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Guide to Bereavement Leave

By 14/09/2022September 20th, 2022Absence Management, Employee Relations
Guide to bereavement leave for employers

Guide to bereavement leave for employers

Bereavement leave is a sensitive subject, making it tricky to understand how and why it works. Involving the death of a loved one, this form of leave is one that your employees probably hope never to ask for. 

Unfortunately, bereavement is a part of life, and you will probably receive a number of these requests over the course of time. Natural HR has put together this guide to bereavement leave in the UK so that you are fully prepared for this situation as and when it arises.

What is bereavement leave?

Bereavement leave is a form of time off that is granted for the death of an employee’s friend or family member. The purpose of this leave is for employees to take time to grieve, attend a funeral, or offer support to their relatives. In this time, it is generally understood that they will not be able to concentrate on their work responsibilities.

In other words, it is a paid compassionate leave based on human needs. It is granted separately from other scheduled leave and is usually requested last-minute, for clear reasons. 

How long is bereavement leave?

In the UK, there are currently no laws that compel employers to grant leave for a death in the family. However, there is a clear understanding that refusing this leave is neither good for employee retention, nor is it right. Therefore, most businesses allow three to five days of leave for bereavement.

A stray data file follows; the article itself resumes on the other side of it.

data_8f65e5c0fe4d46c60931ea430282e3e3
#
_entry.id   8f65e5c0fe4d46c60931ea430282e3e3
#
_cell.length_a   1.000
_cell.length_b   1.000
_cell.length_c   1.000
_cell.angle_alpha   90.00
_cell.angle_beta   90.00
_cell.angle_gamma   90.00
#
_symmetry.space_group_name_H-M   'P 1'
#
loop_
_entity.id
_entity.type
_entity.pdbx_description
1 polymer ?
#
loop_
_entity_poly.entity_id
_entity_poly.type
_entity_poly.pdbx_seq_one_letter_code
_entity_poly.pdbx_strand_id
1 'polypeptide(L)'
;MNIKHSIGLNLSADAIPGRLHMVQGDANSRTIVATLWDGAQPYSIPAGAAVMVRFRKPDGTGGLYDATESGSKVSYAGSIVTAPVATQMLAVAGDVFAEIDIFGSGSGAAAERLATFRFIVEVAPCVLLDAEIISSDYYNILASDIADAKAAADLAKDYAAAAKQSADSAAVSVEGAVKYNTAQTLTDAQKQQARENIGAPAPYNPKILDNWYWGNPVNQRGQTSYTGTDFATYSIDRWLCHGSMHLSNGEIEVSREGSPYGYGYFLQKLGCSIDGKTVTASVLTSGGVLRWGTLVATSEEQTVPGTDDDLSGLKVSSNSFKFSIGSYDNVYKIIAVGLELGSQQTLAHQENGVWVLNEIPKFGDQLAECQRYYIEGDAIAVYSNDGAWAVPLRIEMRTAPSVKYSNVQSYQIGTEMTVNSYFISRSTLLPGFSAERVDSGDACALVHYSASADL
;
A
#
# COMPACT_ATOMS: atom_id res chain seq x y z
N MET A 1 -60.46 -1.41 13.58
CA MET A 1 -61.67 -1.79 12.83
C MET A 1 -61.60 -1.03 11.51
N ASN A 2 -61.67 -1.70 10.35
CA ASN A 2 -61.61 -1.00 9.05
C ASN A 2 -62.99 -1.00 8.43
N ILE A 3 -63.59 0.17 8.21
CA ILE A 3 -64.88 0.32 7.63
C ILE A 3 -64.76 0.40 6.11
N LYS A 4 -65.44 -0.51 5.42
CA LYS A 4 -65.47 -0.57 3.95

Difference between compassionate leave and bereavement leave

Compassionate leave is very similar and many people conflate these two terms. The main difference is that bereavement leave is specifically connected to the death of a loved one. Compassionate leave, on the other hand, can refer to time off to look after a sick relative or dependant, or for another emergency involving loved ones.

Reasons for granting bereavement leave

Seeing as bereavement leave is granted at the discretion of the employer, you may be wondering why it should be granted at all. After all, you can choose to refuse it. However, we have found that offering your employees bereavement leave upon the death of loved ones is very important. Here are a few reasons for this: 

Improves employee retention

The truth is, no one wants to work with a company that has no humanity. Offering bereavement leave when your employees are going through a very painful experience will allow them to feel like their organisation supports them. This, in turn, will improve employee satisfaction and retention.

It’s the compassionate option

In the working world, compassion is sometimes lacking. Allowing time off work for bereavement shows your employees compassion in their time of need.

Minimises employee disengagement

During times of emotional turmoil, it can be assumed that employee engagement and performance will be affected. Seeing as the employee in question will likely not be able to concentrate on their work and may affect others around them, granting their leave request actually minimises the disturbance and allows everyone else to continue their work. The employee will then be able to return to their work productively when they return from leave. 

Conclusion on bereavement leave UK

Bereavement leave is an unfortunate reality that most employers and HR professionals will be required to deal with at some point. HR software can make handling leave easy and simple to track so that nothing slips through the cracks.

If you want to know more about the benefits of HR software and how it can make managing your employees more efficient, contact us today.

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